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  • Compound interest is commonly described as “interest earned on interest.”
  • Compound interest can work to your advantage as your investments grow over time, but against you if you’re paying off debt, like credit cards.  
  • A calculator can help predict how much money compound interest will earn over time.

Most people only think of interest in terms of how high or low a rate is. But understanding how interest is calculated, or compounds, is important, too. Knowing how compound interest works can help you avoid expensive mistakes and make the most of your money, whether you’re depositing it, investing it, borrowing it, or spending it. 

While compound interest is arguably the most important component to wealth-building, it can also be one of the best ways to wreck your finances: Having to pay compound interest can cause debt to spiral out of control. 

Compound interest calculator

$10,685
Your balance after 5 years

Initial investment

$5,000

Total contribution

$2,500

How to calculate compound interest

Calculating compound interest looks complicated, but it’s actually as simple as plugging some numbers into the right formula.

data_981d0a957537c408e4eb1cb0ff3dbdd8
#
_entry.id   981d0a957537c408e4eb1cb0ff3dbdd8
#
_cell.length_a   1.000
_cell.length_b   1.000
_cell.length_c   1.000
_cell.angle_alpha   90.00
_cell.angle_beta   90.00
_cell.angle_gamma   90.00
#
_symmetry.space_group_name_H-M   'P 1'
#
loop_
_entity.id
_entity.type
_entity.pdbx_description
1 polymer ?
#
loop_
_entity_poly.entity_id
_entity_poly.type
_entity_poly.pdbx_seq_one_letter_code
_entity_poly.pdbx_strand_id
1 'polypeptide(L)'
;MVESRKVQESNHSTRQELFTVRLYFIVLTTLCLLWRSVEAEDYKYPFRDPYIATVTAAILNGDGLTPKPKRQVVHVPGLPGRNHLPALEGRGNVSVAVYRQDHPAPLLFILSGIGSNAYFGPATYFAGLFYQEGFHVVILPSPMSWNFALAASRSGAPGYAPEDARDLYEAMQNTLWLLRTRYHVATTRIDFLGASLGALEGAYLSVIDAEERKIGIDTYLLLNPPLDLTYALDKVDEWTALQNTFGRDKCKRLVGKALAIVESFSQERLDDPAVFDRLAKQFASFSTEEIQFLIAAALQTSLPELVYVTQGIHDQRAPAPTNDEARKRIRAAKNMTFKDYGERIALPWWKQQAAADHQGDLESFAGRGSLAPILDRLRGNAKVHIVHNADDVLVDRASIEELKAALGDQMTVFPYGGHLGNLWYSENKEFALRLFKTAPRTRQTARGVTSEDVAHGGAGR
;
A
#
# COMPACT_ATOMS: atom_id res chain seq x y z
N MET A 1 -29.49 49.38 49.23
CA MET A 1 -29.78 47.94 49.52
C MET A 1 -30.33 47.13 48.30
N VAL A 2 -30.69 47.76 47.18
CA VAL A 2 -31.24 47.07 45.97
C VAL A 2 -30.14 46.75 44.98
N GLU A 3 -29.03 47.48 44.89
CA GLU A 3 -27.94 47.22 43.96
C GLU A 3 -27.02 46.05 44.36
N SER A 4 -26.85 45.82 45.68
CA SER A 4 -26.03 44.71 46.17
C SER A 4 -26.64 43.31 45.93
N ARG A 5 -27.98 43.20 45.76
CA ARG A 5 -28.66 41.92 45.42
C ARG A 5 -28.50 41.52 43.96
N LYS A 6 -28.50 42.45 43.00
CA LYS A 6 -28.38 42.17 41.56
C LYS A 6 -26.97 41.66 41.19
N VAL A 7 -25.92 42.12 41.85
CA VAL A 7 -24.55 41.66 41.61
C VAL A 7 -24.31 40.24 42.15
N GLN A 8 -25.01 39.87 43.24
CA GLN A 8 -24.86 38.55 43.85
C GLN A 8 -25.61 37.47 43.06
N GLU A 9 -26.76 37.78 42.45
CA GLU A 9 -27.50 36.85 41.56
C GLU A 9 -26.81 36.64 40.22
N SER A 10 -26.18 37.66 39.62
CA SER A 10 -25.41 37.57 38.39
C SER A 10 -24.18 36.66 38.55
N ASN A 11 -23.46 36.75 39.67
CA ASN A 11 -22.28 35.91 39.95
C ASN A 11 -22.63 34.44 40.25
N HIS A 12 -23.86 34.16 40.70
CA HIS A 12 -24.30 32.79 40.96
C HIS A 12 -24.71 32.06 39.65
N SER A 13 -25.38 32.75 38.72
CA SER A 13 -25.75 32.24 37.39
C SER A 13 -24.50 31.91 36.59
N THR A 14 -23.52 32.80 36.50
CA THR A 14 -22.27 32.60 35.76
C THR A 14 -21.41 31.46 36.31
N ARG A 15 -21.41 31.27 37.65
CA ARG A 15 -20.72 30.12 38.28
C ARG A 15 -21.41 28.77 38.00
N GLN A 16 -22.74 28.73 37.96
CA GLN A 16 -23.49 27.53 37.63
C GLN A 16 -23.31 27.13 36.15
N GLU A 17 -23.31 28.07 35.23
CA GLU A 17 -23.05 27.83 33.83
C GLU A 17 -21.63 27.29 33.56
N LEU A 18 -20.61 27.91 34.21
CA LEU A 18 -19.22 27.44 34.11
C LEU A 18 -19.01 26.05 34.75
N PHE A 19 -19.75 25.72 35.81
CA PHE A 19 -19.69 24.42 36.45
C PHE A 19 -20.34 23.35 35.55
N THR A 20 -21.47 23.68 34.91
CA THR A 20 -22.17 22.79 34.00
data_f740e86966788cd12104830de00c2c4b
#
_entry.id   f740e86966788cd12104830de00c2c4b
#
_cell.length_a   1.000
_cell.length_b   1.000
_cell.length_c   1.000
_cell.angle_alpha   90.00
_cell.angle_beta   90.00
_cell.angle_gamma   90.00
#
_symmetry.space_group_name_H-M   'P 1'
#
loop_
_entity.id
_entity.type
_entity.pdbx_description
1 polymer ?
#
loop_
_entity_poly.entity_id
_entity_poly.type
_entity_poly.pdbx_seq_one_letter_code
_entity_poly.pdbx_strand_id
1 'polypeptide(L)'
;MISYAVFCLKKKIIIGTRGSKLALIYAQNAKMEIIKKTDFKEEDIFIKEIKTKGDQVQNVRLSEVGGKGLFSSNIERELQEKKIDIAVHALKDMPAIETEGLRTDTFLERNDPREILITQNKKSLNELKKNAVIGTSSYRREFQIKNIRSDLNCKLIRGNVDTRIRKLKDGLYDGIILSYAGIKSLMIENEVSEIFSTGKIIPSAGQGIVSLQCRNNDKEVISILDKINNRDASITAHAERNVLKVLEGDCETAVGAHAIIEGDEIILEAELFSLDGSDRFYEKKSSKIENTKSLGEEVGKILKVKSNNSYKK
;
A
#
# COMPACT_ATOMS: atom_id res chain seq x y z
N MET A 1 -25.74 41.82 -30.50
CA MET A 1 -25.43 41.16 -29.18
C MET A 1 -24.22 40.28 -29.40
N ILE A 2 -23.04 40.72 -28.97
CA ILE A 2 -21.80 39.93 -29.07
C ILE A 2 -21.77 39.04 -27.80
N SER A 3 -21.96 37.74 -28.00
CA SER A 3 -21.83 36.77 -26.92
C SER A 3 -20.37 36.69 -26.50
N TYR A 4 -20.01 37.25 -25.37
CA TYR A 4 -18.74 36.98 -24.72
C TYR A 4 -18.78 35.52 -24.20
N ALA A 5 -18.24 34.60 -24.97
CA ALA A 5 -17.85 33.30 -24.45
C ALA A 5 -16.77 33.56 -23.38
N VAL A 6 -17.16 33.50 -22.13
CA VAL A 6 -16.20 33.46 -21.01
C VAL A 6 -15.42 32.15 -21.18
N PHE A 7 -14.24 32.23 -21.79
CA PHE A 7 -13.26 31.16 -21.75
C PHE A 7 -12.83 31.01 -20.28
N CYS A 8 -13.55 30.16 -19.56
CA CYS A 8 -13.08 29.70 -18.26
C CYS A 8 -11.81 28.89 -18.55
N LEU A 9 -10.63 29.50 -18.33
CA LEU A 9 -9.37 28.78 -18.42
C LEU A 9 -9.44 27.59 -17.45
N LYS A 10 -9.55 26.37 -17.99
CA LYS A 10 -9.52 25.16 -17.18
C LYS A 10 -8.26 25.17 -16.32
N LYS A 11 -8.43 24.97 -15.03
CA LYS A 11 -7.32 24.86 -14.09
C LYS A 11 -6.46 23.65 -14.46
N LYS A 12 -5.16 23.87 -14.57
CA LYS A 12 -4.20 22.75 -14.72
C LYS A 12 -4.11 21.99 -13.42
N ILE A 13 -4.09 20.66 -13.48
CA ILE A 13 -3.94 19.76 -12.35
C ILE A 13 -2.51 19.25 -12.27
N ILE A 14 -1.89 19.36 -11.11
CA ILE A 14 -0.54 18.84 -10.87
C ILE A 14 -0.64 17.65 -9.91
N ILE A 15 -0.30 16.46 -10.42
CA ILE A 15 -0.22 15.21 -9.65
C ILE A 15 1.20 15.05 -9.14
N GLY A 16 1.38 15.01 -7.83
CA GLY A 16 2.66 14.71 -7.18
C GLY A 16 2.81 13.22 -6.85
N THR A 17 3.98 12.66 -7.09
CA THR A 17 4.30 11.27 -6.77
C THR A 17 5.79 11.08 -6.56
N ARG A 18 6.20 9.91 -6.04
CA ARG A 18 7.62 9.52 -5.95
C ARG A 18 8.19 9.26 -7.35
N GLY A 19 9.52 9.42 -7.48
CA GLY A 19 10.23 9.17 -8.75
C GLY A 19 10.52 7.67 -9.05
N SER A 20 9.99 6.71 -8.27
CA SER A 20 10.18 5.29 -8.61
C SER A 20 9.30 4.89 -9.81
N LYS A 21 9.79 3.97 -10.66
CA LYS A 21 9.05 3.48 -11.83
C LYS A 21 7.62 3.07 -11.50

The formula for compound interest is A=P (1+r/n)^(nt), where A is the total amount, P is the principal amount, r is the annual rate or interest, n is how many times interest is compounded annually, and t is how long the money is deposited or borrowed

The compound interest equation basically adds 1 to the interest rate, raises this sum to the total number of compound periods, and multiplies the result by the principal amount.

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Let’s say you decide to deposit your $10,000 annual bonus into a 5-year certificate of deposit (CD). You leave that money in the CD for the full five years, and it earns a 4% annual rate of interest that’s compounded daily. The numbers you’d plug into each variable are as follows:

  • P = $10,000
  • r = 0.04
  • n = 365
  • t = 5

The formula gives you $12,213.89 for A. That’s the total amount of money you’d have in your money market account at the end of five years. This means you earned $2,213.89 in interest.

What is compound interest?

All interest is a percentage charged on, or earned by, a lump sum of money. Compound interest is a kind of interest based on adding the original principal — that is, the initial amount invested or borrowed — with the accumulated interest from previous periods.

For example, say you have $100 in a savings account, and it earns interest at a 10% rate, compounded annually. At the end of the first year, you’d have $110 ($100 in principal + $10 in interest). At the end of the second year, you’d have $121 (110 in principal + 11 in interest). At the end of the third year, you’d have $133.10 (121 in principal + 12.10 in interest). And so on.

In other words, with compound interest, you earn interest on previously earned interest. 

Because of this, compounding interest makes the principal grow exponentially, meaning as interest accrues and the quantity of money increases, the rate of growth becomes faster.